Let me set the scene. It a quarter to 5 p.m. Sunday afternoon, Aug. 29, I'm walking westbound on the north side of Chandler between Parish Place and Lamer Street. Just up ahead a father in his early 30s and two children, a boy and a girl, about 5 or 6 years old, all riding bicycles south on Lamer come to a stop upon reaching Chandler.
Dad looks both ways for automobile traffic and then the three carefully pedal across the street and stop at the curb in preparation to make use of the Chandler Bikeway.
While Dad is stuck with the unenviable task of lifting all three bikes over the curb, across the grass and onto the bike path, the little girl stays close by but the boy absentmindedly backs out onto the busy bikeway.
Suddenly a voice is heard screaming: "Get out of the way! Get out of the way!" And a 40-something woman riding a bicycle about as fast as a 40-something woman could possibly pedal a bicycle comes speeding eastbound down the path toward the confused child.
Dad screams "Slow down," as the woman zooms by, inches from the boy and she retorts "I'm on the bike path, idiot!"
No attempt was made to slow down, no screeching brakes or last second brilliant maneuvering was observed — by sheer dumb luck the child was not struck by the bicyclist.
I'm quite sure I'm not up to speed concerning all the details of the laws and ordinances governing our city, and perhaps the city attorney might want to weigh in on this, but somehow I don't think that a bicyclist riding on the Chandler Bikeway has a license to kill or maim any beast that wanders across his or her right-of-way, but maybe I'm wrong…
Richard J. Tafilaw
Gatto shows goodwill to community
I was pleased to see Mike Gatto at my favorite local Saturday morning spot, the Burbank Farmer's Market, but I was not surprised.
Reaching out to speak directly with members of the community, to hear their concerns and work to solve their issues, is exactly the kind of hands-on effort that I knew we would see from Mike. He arranged for several major state agencies to be there to help with questions and issues ("Gatto hopes to reap what he sows," Sept. 1).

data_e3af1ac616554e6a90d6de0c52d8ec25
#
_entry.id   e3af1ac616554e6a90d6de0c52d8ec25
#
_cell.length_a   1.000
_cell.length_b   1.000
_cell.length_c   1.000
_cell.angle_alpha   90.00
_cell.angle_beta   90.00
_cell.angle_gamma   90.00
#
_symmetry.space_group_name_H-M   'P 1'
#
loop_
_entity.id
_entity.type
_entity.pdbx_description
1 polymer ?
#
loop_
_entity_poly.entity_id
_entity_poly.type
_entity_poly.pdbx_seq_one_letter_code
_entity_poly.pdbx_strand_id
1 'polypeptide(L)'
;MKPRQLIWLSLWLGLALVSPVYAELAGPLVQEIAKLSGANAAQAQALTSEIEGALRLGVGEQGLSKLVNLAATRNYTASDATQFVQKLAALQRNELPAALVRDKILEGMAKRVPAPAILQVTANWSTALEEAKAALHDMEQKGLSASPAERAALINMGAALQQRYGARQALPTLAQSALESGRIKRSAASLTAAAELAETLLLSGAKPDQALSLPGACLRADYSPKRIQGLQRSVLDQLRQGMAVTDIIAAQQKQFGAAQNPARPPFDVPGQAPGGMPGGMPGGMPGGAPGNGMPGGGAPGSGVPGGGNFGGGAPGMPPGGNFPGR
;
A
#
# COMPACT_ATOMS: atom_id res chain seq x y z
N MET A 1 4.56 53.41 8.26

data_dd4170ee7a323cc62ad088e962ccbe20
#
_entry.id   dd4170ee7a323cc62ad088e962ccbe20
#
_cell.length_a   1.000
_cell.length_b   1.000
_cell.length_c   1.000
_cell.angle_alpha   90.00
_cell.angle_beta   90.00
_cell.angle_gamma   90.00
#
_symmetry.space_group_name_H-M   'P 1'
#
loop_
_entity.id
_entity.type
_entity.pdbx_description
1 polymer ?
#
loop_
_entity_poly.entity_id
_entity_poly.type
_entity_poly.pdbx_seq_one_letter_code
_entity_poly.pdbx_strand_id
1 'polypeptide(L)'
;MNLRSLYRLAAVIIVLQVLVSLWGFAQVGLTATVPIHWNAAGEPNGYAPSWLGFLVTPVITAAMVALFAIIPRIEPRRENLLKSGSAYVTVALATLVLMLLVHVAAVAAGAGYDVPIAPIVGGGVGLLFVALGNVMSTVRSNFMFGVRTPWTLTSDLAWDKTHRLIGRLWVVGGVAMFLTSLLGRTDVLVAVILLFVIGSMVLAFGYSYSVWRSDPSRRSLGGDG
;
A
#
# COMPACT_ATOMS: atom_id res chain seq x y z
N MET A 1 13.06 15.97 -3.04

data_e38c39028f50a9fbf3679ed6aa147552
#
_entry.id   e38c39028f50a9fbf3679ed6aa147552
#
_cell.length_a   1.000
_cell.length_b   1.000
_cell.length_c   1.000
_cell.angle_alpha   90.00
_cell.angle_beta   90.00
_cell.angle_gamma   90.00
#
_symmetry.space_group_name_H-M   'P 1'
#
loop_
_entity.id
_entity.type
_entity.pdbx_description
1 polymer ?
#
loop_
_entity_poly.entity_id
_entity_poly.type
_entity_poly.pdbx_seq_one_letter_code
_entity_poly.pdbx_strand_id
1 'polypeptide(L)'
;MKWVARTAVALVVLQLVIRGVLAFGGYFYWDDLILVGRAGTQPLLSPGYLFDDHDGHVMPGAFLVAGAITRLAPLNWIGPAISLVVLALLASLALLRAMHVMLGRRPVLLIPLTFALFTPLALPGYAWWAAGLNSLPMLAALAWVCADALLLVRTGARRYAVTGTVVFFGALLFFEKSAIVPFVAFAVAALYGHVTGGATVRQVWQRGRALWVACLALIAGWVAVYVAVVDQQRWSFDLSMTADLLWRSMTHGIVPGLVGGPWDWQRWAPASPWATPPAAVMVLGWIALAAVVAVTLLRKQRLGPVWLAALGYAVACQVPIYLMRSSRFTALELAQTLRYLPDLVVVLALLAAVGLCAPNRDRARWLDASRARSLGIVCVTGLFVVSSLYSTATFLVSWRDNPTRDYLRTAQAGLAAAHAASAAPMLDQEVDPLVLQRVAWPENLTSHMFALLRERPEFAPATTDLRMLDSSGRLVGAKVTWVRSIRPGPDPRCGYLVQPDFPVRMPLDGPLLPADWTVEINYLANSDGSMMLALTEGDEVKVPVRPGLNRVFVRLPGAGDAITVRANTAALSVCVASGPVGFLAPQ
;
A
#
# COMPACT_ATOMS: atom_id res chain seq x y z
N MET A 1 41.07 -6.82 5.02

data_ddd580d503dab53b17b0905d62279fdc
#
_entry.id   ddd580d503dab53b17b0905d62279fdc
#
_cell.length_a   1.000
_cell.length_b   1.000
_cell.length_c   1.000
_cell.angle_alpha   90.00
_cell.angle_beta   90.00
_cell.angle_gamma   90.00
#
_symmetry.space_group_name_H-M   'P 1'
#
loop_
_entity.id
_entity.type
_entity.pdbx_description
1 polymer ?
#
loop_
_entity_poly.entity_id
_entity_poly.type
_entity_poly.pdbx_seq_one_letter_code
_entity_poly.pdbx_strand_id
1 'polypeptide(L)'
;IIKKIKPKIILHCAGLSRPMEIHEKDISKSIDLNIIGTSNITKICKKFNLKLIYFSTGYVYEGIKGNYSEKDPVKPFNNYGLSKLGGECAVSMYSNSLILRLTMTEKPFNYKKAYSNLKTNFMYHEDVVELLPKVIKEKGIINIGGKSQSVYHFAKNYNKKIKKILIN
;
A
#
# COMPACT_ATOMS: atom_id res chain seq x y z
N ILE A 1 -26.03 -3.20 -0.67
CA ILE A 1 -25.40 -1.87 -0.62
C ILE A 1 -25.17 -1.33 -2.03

I greatly appreciated this kind gesture for the convenience and goodwill it offered to the community.
Heike C. Strand
Gun World could have kept doors open
Regarding the Aug. 28 story, "Gun World closes its doors," I find myself in an awkward position, as an advocate of 2nd Amendment rights I can't say anything in defense of the establishment's owner.
The story here is that the owner is retiring and his employees are incompetent. What in the world is so difficult with checking the forms to make sure that all the boxes are checked and questions are filled in? There are only about 28 questions; four of them require one to be able to write their name, age, address, place of birth and race, with the rest just requiring one to check the appropriate boxes. I find it almost incomprehensible that Gun World could have as many as 3,000 omissions and failure to log in 47 firearms.
Believe it or not, in this day and age of identity theft, finger printing is a good idea; it establishes proof and traceable identification of the person taking possession of the firearm after the 10-day waiting period. If someone steals my car with my paperwork and picks up my firearm and uses it to commit a crime, at least I won't need an attorney to establish my innocence.
After reading about Gun World, I must admit that I need to reevaluate my opinion of the DMV employee — if you don't properly complete their forms, you don't get your license.